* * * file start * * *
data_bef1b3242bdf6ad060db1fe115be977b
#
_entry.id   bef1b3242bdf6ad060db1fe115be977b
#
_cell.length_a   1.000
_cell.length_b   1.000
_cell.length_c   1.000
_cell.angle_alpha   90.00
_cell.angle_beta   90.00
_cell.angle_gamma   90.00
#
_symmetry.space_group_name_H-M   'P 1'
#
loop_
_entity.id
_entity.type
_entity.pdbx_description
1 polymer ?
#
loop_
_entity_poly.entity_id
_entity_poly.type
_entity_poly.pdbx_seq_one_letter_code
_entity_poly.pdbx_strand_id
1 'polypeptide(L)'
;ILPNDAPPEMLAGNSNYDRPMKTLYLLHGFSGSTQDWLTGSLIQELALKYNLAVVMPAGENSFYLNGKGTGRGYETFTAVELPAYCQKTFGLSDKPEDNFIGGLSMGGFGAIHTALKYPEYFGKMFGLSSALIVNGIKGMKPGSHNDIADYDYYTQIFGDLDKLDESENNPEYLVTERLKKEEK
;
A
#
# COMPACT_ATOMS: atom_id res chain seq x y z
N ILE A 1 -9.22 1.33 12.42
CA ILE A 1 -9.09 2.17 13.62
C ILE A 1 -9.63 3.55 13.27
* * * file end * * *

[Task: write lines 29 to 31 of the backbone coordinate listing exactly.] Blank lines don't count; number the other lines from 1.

#
# COMPACT_ATOMS: atom_id res chain seq x y z
N ILE A 1 -9.22 1.33 12.42